The intuitive mind is a powerful force in the classroom and often an undetected one. Intuitive conceptions--knowledge or knowledge-structures that individuals acquire and use largely without conscious reflection or explicit instruction--sometimes work to facilitate learning in the classroom and other contexts. But learning may also be impeded by intuitive conceptions, and they can be difficult to dislodge as needed. The literatures in psychology and education include a large and diverse body of theory and research on intuitive conceptions, but this work is limited in some respects. This volume contributes in four ways to overcome these limitations. "Understanding and Teaching the Intuitive Mind: Student and Teacher Learning":
* pulls together diverse theoretical and methodological approaches to the origin, structure, function, and development of intuitive conceptions;
* explores a diversity of academic disciplines--paying equal attention not only to mathematics and science, the fields in which intuitive concepts have been studied most extensively, but also to the social sciences, arts, and humanities;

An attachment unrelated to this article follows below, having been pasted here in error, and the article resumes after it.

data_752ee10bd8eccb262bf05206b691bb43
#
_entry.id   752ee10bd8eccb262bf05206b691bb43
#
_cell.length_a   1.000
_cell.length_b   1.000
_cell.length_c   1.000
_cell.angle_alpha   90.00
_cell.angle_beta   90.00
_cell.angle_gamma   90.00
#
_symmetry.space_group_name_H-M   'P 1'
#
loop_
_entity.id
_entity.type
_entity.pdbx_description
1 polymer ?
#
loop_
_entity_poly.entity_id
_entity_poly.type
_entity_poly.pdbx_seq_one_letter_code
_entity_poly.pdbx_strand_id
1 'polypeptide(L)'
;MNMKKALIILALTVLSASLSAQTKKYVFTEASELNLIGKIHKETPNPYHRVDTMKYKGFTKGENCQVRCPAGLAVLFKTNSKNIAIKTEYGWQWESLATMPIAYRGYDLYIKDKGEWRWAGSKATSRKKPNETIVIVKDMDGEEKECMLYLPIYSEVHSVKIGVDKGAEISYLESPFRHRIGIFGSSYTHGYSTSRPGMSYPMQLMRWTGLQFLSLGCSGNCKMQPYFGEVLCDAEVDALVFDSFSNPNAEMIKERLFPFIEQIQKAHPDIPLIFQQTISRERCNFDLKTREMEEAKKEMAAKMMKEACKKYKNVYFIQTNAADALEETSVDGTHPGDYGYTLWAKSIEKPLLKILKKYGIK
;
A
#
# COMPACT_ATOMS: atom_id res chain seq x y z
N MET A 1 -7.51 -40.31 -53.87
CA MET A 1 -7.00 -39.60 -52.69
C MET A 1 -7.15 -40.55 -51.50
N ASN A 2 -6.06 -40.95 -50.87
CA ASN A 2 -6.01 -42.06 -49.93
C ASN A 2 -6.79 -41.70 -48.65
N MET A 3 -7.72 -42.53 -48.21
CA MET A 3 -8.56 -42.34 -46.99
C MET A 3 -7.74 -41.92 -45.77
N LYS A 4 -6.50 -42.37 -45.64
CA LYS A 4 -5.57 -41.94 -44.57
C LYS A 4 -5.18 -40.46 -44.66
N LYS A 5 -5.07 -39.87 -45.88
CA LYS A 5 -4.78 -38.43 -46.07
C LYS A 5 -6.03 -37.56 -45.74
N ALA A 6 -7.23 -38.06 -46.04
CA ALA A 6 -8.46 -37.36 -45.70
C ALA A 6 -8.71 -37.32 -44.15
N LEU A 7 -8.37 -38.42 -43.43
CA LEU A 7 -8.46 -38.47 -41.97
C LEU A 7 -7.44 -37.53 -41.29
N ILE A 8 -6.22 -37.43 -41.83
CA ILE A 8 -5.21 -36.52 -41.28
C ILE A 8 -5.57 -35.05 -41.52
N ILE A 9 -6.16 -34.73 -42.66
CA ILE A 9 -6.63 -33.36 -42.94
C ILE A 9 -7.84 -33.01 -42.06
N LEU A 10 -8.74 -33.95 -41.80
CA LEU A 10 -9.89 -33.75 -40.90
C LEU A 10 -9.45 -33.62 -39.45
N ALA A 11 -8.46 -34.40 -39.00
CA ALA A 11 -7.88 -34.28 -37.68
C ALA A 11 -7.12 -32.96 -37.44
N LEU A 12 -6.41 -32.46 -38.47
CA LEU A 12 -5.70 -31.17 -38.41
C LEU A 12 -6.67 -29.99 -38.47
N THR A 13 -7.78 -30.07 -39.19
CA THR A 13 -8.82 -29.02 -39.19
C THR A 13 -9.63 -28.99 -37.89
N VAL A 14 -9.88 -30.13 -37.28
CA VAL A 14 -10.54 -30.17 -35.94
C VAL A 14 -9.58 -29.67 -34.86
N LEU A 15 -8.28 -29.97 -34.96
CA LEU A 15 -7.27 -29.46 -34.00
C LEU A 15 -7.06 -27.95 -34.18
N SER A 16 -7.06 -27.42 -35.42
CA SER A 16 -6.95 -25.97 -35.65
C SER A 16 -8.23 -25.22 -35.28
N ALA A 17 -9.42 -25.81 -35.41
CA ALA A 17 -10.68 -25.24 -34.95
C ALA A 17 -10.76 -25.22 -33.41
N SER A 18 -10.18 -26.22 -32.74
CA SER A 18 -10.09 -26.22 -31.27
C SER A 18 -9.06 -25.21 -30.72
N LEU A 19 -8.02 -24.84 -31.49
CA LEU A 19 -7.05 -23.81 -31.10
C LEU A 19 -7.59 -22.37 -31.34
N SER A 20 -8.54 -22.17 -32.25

* explicitly links theory and research to educational implications and classroom applications; and
* focuses not only on students' intuitive conceptions but also on teachers' intuitive beliefs about learning and teaching.
Although the viewpoints of the contributors are diverse, they share the belief that educational practices have much to gain by systematic studies of the intuitive learner and teacher. This volume offers state-of-the-art, research-based information and support for psychologists, teacher educators, educational administrators, teachers, prospective teachers, and others who seek to develop educational practices that are cognizant of (and responsive to) the intuitive conceptions of students and teachers.